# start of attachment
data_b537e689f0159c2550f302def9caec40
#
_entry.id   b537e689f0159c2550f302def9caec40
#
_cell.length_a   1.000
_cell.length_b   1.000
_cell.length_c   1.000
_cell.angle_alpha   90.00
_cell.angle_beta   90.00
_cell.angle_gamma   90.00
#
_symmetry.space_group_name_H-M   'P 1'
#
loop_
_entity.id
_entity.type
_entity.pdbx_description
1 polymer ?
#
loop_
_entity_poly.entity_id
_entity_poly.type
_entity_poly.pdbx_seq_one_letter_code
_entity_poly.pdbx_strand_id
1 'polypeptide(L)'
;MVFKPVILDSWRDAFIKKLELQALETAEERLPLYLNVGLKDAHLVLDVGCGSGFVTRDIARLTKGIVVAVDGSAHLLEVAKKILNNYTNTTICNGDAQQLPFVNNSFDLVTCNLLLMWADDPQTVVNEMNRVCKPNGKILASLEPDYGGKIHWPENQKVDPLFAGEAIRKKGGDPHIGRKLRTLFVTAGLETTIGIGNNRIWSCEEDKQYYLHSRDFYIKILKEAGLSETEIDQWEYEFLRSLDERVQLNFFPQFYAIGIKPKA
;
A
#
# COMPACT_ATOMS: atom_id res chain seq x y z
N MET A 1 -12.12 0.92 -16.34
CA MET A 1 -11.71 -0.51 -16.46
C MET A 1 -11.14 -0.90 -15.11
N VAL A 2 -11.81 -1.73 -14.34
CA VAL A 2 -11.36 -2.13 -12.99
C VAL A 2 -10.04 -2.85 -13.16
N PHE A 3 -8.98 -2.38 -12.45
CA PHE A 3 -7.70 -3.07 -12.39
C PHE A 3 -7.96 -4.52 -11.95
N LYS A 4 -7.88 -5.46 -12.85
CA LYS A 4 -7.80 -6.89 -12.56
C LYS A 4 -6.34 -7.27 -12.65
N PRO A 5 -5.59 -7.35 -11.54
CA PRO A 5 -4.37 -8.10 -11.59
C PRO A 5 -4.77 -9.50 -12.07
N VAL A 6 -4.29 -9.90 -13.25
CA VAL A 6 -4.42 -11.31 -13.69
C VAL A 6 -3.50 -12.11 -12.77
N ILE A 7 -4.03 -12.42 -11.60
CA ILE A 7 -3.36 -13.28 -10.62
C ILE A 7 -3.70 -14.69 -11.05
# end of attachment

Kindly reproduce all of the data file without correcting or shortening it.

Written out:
data_b537e689f0159c2550f302def9caec40
#
_entry.id   b537e689f0159c2550f302def9caec40
#
_cell.length_a   1.000
_cell.length_b   1.000
_cell.length_c   1.000
_cell.angle_alpha   90.00
_cell.angle_beta   90.00
_cell.angle_gamma   90.00
#
_symmetry.space_group_name_H-M   'P 1'
#
loop_
_entity.id
_entity.type
_entity.pdbx_description
1 polymer ?
#
loop_
_entity_poly.entity_id
_entity_poly.type
_entity_poly.pdbx_seq_one_letter_code
_entity_poly.pdbx_strand_id
1 'polypeptide(L)'
;MVFKPVILDSWRDAFIKKLELQALETAEERLPLYLNVGLKDAHLVLDVGCGSGFVTRDIARLTKGIVVAVDGSAHLLEVAKKILNNYTNTTICNGDAQQLPFVNNSFDLVTCNLLLMWADDPQTVVNEMNRVCKPNGKILASLEPDYGGKIHWPENQKVDPLFAGEAIRKKGGDPHIGRKLRTLFVTAGLETTIGIGNNRIWSCEEDKQYYLHSRDFYIKILKEAGLSETEIDQWEYEFLRSLDERVQLNFFPQFYAIGIKPKA
;
A
#
# COMPACT_ATOMS: atom_id res chain seq x y z
N MET A 1 -12.12 0.92 -16.34
CA MET A 1 -11.71 -0.51 -16.46
C MET A 1 -11.14 -0.90 -15.11
N VAL A 2 -11.81 -1.73 -14.34
CA VAL A 2 -11.36 -2.13 -12.99
C VAL A 2 -10.04 -2.85 -13.16
N PHE A 3 -8.98 -2.38 -12.45
CA PHE A 3 -7.70 -3.07 -12.39
C PHE A 3 -7.96 -4.52 -11.95
N LYS A 4 -7.88 -5.46 -12.85
CA LYS A 4 -7.80 -6.89 -12.56
C LYS A 4 -6.34 -7.27 -12.65
N PRO A 5 -5.59 -7.35 -11.54
CA PRO A 5 -4.37 -8.10 -11.59
C PRO A 5 -4.77 -9.50 -12.07
N VAL A 6 -4.29 -9.90 -13.25
CA VAL A 6 -4.42 -11.31 -13.69
C VAL A 6 -3.50 -12.11 -12.77
N ILE A 7 -4.03 -12.42 -11.60
CA ILE A 7 -3.36 -13.28 -10.62
C ILE A 7 -3.70 -14.69 -11.05